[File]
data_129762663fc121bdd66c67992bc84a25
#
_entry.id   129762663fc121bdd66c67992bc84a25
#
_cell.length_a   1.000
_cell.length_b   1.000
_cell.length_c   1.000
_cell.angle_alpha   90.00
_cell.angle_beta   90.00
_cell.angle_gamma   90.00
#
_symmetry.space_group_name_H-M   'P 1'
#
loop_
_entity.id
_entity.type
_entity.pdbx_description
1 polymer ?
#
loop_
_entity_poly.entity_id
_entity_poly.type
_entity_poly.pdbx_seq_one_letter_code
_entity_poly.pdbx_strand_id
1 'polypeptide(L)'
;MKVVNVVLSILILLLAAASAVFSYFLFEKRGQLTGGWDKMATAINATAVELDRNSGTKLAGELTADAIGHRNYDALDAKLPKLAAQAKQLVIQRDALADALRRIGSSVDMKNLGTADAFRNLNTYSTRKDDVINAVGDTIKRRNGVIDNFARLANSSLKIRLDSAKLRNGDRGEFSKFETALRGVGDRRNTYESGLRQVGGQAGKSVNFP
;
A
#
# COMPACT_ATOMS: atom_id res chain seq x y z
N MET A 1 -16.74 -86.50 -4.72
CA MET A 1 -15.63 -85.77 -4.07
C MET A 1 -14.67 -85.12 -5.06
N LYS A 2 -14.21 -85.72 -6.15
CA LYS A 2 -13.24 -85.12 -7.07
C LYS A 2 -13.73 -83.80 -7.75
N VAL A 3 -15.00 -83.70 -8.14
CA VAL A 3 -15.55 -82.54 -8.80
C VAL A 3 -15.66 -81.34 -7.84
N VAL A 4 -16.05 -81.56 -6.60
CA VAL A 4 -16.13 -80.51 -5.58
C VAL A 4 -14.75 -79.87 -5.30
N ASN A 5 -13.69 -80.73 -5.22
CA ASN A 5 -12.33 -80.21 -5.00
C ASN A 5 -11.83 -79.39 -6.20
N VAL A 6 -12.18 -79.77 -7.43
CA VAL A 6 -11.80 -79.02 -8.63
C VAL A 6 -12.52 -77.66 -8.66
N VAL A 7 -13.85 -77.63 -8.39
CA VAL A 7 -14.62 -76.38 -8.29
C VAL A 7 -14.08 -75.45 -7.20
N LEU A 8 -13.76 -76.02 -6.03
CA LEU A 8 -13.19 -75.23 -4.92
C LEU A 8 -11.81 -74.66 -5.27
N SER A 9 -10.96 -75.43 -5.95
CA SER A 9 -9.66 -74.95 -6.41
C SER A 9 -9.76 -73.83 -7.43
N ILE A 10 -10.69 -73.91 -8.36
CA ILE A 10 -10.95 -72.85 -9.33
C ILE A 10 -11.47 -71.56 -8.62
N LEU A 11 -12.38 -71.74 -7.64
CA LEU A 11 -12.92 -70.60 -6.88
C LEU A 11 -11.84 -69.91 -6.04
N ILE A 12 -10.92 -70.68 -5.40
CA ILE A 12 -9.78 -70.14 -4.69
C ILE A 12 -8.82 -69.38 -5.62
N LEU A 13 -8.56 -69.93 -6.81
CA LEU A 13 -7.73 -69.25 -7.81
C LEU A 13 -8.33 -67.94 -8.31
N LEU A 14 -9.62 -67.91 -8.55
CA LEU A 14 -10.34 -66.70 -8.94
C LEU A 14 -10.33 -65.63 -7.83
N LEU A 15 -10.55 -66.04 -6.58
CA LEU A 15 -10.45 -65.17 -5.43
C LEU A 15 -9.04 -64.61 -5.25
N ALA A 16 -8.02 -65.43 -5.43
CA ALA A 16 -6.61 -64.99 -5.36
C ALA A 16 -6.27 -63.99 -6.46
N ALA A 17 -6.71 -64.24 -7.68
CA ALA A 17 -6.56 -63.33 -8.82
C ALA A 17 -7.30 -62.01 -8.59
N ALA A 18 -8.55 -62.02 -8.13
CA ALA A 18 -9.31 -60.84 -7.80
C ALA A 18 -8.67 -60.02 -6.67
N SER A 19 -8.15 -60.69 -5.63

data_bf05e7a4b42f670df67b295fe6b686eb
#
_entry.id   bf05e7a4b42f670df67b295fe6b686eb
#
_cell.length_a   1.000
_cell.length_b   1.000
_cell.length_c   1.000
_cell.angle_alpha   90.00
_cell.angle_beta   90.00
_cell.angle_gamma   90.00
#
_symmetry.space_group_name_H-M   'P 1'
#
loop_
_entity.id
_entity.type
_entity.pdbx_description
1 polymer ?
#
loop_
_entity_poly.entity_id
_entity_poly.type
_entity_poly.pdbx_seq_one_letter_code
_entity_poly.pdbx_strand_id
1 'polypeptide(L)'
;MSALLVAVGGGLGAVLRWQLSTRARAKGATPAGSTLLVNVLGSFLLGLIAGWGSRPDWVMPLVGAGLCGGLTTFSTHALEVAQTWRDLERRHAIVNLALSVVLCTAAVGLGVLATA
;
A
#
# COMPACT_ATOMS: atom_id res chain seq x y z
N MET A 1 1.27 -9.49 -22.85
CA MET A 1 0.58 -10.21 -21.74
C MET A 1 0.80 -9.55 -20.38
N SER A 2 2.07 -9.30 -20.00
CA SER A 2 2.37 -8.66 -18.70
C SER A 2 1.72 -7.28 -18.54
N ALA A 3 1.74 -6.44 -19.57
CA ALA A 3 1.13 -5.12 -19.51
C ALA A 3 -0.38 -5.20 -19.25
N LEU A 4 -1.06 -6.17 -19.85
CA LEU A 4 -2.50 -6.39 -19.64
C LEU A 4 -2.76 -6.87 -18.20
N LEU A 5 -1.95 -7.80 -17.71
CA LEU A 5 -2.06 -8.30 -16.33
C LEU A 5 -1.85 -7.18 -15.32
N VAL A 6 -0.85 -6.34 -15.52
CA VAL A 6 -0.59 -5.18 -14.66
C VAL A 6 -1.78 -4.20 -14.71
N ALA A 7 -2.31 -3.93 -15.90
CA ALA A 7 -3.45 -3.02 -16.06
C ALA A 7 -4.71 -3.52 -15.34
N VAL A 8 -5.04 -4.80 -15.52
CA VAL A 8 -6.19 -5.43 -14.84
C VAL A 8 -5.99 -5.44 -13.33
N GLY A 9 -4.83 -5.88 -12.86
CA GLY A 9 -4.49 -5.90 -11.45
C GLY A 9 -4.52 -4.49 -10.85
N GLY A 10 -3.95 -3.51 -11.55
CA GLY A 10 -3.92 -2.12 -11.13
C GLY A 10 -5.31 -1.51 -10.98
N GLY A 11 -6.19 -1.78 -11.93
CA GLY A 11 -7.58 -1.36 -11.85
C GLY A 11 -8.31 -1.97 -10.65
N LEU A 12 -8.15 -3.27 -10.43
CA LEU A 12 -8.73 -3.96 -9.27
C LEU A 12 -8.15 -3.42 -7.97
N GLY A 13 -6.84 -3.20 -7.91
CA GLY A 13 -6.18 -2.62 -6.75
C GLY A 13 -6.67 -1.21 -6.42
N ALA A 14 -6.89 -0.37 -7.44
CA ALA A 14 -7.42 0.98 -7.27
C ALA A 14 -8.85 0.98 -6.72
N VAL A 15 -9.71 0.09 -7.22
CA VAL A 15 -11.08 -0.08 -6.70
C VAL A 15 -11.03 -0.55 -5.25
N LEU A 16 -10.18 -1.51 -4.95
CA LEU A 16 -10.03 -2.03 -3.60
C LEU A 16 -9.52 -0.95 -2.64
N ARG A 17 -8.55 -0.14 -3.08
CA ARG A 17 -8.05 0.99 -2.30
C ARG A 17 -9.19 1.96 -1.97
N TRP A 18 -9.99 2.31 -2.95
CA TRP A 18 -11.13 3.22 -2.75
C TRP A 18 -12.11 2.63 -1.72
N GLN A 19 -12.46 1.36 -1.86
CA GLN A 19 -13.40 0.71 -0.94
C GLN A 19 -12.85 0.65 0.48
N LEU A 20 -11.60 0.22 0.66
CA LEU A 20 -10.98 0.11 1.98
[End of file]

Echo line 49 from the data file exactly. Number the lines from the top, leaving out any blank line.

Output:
N VAL A 7 -13.85 -77.63 -8.39